It is so much easier to provide a drop and build it back up where you want it, with the necessary slope and finish. If all you need is the pre-slope and Kerdi, your drop would only need be 1 1/2 inch or so if you want the shower floor to be level with the bathroom floor at the door. But there's still the matter of the waterproofing.

Now, if you plan the shower to be so large that water will never reach any of the walls, and you don't care where water might go if the drain ever backed up, and you don't care if a little water leaks down into the ground where the drain is, and you want it all to look like the same floor, you can do what I think you're suggesting. I'd slope the entire floor (or most of it) to a regular floor drain in that situation. Only place I've ever done that is in an upscale greenhouse. Stained the concrete floor and called it finished. Looked nice. Works fine. But it's not living space, either, and don't nobody care where extra water goes on accounta water goes everywhere in there.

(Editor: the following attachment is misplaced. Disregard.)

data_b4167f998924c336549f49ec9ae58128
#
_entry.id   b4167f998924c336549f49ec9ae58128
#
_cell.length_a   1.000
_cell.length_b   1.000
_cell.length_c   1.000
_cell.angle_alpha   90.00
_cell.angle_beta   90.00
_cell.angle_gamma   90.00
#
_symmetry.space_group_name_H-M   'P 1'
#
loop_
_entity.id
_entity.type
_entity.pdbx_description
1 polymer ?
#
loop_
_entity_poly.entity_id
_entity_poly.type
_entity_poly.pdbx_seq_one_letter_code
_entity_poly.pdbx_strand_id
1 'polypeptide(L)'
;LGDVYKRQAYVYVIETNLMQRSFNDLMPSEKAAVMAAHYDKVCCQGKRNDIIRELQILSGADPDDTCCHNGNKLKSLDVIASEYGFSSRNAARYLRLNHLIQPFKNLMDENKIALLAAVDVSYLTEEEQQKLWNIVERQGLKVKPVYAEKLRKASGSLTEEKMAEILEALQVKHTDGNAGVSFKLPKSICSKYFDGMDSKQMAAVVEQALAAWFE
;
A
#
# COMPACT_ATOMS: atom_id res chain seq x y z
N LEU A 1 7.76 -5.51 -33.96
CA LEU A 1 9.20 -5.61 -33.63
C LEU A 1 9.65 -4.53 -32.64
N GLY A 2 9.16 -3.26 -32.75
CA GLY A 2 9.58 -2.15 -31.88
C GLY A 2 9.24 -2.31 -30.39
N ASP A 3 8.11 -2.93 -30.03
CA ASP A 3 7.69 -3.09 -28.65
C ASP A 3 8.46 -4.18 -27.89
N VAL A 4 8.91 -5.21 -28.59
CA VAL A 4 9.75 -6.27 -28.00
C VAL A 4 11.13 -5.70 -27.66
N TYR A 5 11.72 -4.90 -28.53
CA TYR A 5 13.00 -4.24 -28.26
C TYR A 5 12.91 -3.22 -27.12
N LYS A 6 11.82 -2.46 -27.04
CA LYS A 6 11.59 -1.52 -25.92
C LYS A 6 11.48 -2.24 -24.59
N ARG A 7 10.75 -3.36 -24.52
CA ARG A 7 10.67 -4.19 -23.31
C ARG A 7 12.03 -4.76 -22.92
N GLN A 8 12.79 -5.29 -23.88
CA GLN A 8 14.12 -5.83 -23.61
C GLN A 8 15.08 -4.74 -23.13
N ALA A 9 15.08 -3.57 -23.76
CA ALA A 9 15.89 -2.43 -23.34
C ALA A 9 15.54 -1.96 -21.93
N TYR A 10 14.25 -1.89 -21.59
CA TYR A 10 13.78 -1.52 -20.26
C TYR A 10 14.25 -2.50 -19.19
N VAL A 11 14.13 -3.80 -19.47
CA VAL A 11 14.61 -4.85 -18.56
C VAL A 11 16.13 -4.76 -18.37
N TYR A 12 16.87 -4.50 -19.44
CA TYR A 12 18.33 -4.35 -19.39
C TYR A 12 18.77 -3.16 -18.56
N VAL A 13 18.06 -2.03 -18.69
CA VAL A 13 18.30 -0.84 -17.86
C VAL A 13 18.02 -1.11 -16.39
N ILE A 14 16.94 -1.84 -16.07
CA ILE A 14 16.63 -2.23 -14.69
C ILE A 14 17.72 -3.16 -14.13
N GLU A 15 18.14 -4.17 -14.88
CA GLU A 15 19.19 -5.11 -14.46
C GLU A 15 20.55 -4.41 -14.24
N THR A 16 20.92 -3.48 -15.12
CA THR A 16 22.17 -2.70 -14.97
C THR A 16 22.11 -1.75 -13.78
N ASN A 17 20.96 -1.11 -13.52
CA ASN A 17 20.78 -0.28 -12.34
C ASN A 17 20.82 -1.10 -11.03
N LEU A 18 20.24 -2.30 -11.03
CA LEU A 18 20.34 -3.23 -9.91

My opinion; worth price charged.
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Unread 03-20-2005, 10:57 AM   #8
ShelleyinNM
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Thanks CX. That's just what I wanted. Some alternatives, some other ways of doing it.

Stepping it down and building it back might be the easiest way go get me where I want to be.

Shelley
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Unread 03-20-2005, 11:26 AM   #9
kateneedshelp
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This sounds a lot like what I did in my house. When I poured the slab, I went really deep under the shower area and formed out a hole about 6" lower than the rest of the bathroom floor (with the drain in there of course).